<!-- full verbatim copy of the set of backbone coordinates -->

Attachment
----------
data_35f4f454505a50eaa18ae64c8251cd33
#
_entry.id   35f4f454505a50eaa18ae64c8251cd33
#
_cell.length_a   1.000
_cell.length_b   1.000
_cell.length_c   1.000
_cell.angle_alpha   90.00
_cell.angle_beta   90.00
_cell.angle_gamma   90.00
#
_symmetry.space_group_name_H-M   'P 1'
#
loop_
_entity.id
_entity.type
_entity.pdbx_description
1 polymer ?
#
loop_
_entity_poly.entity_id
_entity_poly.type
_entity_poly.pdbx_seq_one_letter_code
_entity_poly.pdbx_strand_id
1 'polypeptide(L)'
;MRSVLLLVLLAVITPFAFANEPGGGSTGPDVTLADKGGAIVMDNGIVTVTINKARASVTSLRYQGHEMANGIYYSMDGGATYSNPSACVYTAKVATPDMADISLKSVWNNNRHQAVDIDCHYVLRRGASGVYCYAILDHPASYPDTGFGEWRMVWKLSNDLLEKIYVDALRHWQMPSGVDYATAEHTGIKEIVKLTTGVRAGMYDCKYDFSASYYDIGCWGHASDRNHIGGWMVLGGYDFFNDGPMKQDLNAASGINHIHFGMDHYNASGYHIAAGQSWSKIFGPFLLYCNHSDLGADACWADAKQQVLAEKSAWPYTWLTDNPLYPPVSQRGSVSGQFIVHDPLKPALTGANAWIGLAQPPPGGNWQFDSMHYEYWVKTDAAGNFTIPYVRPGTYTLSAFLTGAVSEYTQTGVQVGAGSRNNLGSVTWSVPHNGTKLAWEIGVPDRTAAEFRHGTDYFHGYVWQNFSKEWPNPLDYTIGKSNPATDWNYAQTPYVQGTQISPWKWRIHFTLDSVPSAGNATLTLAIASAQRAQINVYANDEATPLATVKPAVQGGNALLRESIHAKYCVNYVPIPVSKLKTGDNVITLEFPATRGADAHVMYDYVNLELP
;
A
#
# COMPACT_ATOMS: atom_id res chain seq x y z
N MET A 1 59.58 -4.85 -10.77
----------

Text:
data_35f4f454505a50eaa18ae64c8251cd33
#
_entry.id   35f4f454505a50eaa18ae64c8251cd33
#
_cell.length_a   1.000
_cell.length_b   1.000
_cell.length_c   1.000
_cell.angle_alpha   90.00
_cell.angle_beta   90.00
_cell.angle_gamma   90.00
#
_symmetry.space_group_name_H-M   'P 1'
#
loop_
_entity.id
_entity.type
_entity.pdbx_description
1 polymer ?
#
loop_
_entity_poly.entity_id
_entity_poly.type
_entity_poly.pdbx_seq_one_letter_code
_entity_poly.pdbx_strand_id
1 'polypeptide(L)'
;MRSVLLLVLLAVITPFAFANEPGGGSTGPDVTLADKGGAIVMDNGIVTVTINKARASVTSLRYQGHEMANGIYYSMDGGATYSNPSACVYTAKVATPDMADISLKSVWNNNRHQAVDIDCHYVLRRGASGVYCYAILDHPASYPDTGFGEWRMVWKLSNDLLEKIYVDALRHWQMPSGVDYATAEHTGIKEIVKLTTGVRAGMYDCKYDFSASYYDIGCWGHASDRNHIGGWMVLGGYDFFNDGPMKQDLNAASGINHIHFGMDHYNASGYHIAAGQSWSKIFGPFLLYCNHSDLGADACWADAKQQVLAEKSAWPYTWLTDNPLYPPVSQRGSVSGQFIVHDPLKPALTGANAWIGLAQPPPGGNWQFDSMHYEYWVKTDAAGNFTIPYVRPGTYTLSAFLTGAVSEYTQTGVQVGAGSRNNLGSVTWSVPHNGTKLAWEIGVPDRTAAEFRHGTDYFHGYVWQNFSKEWPNPLDYTIGKSNPATDWNYAQTPYVQGTQISPWKWRIHFTLDSVPSAGNATLTLAIASAQRAQINVYANDEATPLATVKPAVQGGNALLRESIHAKYCVNYVPIPVSKLKTGDNVITLEFPATRGADAHVMYDYVNLELP
;
A
#
# COMPACT_ATOMS: atom_id res chain seq x y z
N MET A 1 59.58 -4.85 -10.77